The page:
The Challenges Ahead for Artificial Intelligence in the Military

By Amy Ertan

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AI Guidance in the Battlefield (Source)

Innovation in the military is key. The technologies that make forces faster, quieter, more informed or more precise, offer tactical, operational and strategic advantages against an adversary. Artificial Intelligence (AI) technology offers benefits across the military and is currently being developed and deployed around the world. As with all new technologies, there are security implications to these emerging innovations that, in the case of the military, may directly influence conflict and human life. 

This short piece covers three aspects of AI and the military: first, the categories of current AI applications in the military are explored; second, an overview is offered on the potential implications of using AI in these spaces; and finally, some recommendations are proposed on how to implement AI as a responsible tool that mitigates risk. One of the most important recommendations is for military institutions to engage with a wide range of stakeholders: AI is a dual-use tool (with applications spanning military use and civil life) and it is therefore essential for military institutions to constructively engage with relevant interdisciplinary research on the topic of AI.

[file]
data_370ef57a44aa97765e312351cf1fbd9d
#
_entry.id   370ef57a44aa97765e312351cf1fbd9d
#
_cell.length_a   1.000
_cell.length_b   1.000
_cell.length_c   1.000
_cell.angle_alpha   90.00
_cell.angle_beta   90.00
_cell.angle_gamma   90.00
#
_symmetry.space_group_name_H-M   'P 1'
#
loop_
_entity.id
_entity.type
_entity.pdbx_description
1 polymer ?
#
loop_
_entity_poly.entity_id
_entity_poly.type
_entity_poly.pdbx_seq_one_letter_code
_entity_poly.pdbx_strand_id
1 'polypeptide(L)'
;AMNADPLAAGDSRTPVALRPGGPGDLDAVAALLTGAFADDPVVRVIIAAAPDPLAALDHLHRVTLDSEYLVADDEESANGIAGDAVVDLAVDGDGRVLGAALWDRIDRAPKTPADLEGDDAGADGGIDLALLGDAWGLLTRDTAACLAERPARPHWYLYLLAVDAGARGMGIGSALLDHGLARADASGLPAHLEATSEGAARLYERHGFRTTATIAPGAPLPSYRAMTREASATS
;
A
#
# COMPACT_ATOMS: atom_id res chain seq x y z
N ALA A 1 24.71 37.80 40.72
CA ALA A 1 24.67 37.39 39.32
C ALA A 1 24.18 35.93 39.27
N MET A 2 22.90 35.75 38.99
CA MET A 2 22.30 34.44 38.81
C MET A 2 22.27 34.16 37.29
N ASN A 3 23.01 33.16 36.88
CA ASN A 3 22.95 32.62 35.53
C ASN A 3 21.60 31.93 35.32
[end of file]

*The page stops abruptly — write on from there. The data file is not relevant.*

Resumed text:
AI In Conflict

‘Narrow AI’ – an artificial intelligence that is focus only on specific tasks, such as image recognition – is one of the AI technology currently available and is included in a range of military applications (discussed below). In February 2019, the US Department of Defense Artificial Intelligence Strategy envisioned AI as a tool “poised to change the character of the future battlefield”. Michael Horowitz classes three sorts of applications in a military environment:

  1. Where machines act without human supervision, for example, autonomous unmanned aerial systems (UAVs, also known as ’drones’), that may include systems with lethal ‘weaponised’ capabilities
  2. Where AI enables the processing and interpretation of large volumes of data. This shows particular promise in automating intelligence monitoring, from ‘pattern-of-life’ surveillance tasks to AI-driven image recognition.
  3. Where AI aids / conducts the command and control of war, for example through the use of decision-assistance ‘expert system’ platforms

AI is already proving an ability to outperform human agents in certain tasks. This varies from precision, speed, to the complex calculations needed for functions, demonstrated in examples such as enhanced missile targeting and swarm drone control. Significant research is already underway across military-corporate industries. The United States has pledged almost $2.3bn for the cause through DARPA and the Department of Defence’s Joint Artificial Intelligence Center (JAIC). The reasoning behind this investment comes from the want of institutions to minimising physical human presence on the battlefield and therefore save lives. Moreover, AI can automate manual and mundane tasks that military personnel currently undertake, such as reconnaissance and surveillance of the adversary.